Technology & Science

Saturn moon Enceladus's north pole captured in stunning detail

NASA's Cassini spacecraft has captured closeups of the north pole of Enceladus, a Saturn moon that spews icy geysers from an ocean beneath its icy crust.

Cassini will dive through icy spray of Enceladus's south pole on Oct. 28

NASA's Cassini spacecraft zoomed by Saturn's icy moon Enceladus on Thursday, capturing this stunning image of the moon's north pole. (NASA/JPL-Caltech/Space Science Institute)

NASA's Cassini spacecraft has captured closeups of the north pole of Enceladus, a Saturn moon that spews icy geysers from an ocean beneath its icy crust.

The images show glacier-like terrain full of craters and striped with parallel, crevasse-like cracks, some bigger and some very fine.

The images were captured on Thursday, when the spacecraft passed within 1,839 kilometres of Enceladus's north pole.

This view from NASA's Cassini spacecraft shows battered terrain around the north pole of Saturn's icy moon Enceladus. (NASA/JPL-Caltech/Space Science Institute)

It will make a much closer pass on Oct. 28, when it will dive through the sprays of icy water spewing from the moon's southern polar region, coming within just 49 kilometres of the surface. Scientists are hoping the close encounter will provide information about the chemistry of the ocean under Enceladus's icy crust and how much hydrothermal heating is going on in that underground ocean. That could provide more information about Enceladus's potential to support microbial life.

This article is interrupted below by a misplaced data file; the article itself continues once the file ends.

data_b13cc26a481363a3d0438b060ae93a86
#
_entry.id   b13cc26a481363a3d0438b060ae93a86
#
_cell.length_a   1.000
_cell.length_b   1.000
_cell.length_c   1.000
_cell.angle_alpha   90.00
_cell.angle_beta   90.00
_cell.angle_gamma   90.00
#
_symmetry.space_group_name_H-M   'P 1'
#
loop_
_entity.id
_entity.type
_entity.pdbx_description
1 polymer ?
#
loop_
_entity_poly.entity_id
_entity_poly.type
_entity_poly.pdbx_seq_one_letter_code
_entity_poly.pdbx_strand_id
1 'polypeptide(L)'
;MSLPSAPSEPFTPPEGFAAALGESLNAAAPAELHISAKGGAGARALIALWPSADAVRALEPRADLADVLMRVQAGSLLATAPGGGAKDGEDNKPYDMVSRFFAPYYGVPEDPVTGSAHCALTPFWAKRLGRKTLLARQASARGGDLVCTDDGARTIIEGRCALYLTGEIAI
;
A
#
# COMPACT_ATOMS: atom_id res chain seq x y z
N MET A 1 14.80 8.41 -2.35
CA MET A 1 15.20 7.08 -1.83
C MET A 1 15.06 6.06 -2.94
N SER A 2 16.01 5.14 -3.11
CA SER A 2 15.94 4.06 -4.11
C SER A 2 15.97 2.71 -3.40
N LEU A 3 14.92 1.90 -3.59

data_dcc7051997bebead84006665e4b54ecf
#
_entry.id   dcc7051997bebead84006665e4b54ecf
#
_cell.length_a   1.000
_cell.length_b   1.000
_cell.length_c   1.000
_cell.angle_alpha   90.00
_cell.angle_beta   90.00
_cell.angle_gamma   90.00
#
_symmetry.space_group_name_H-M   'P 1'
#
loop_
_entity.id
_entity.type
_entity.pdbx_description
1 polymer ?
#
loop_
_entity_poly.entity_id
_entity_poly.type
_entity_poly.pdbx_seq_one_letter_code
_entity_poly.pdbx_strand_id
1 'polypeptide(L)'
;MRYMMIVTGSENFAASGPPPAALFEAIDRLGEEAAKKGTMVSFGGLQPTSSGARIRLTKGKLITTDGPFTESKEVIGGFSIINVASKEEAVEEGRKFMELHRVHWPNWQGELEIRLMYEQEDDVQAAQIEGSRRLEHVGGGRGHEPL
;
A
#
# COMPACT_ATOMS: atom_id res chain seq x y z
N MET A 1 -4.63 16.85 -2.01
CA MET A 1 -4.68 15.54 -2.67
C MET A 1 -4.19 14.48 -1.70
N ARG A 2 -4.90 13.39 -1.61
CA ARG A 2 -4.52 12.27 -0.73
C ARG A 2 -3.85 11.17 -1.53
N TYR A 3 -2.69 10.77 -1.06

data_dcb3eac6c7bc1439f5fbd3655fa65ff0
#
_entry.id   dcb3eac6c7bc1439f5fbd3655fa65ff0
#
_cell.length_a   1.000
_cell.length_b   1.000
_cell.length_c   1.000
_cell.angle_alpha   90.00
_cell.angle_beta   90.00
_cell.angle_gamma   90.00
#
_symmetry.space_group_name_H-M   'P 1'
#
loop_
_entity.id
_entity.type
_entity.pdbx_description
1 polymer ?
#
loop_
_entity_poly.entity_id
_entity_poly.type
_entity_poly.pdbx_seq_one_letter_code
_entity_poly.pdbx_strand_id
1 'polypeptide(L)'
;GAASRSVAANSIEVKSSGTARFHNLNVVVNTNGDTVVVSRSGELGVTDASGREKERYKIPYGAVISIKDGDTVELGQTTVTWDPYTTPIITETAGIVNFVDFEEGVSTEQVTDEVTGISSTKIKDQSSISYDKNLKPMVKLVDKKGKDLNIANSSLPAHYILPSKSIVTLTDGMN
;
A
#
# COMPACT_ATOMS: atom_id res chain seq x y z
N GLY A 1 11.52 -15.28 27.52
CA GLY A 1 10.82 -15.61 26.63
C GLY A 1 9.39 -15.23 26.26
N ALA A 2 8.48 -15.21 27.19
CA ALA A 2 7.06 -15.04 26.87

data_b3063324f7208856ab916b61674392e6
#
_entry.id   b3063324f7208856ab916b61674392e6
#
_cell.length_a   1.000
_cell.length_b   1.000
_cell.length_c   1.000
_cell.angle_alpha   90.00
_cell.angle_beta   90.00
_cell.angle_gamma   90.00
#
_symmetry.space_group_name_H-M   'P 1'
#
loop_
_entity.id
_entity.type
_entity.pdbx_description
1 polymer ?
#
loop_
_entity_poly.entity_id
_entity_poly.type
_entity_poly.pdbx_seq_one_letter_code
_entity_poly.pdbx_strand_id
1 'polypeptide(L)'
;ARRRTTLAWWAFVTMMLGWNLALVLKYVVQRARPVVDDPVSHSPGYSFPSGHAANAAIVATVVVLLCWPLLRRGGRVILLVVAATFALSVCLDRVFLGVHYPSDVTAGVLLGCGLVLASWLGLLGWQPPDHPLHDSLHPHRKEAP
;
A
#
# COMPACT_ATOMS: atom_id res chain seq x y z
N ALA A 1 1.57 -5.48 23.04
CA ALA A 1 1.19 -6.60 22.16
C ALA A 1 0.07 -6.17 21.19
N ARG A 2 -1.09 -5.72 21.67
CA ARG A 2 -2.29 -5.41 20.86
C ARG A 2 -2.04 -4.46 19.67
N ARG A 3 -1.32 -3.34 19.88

Enceladus is Saturn's sixth largest moon and about 500 kilometres in diameter – less than a sixth the width of our own moon.

Cassini, designed to study Saturn and its moons, was launched in 1997. It arrived and entered orbit around Saturn in 2004.

It first witnessed icy jets spraying from Enceladus's south pole in 2005.

More recent research suggested there are hot springs bubbling on the floor of Enceladus's ocean – possibly similar to the hydrothermal vents on Earth's ocean floor that support a rich variety of life far from sunlight, the energy source that powers most other life on Earth.

NASA's Cassini spacecraft spied this tight trio of craters as it approached Saturn's icy moon Enceladus for a close flyby Thursday. It passed within 1,839 kilometres of the surface. (NASA/JPL-Caltech/Space Science Institute)

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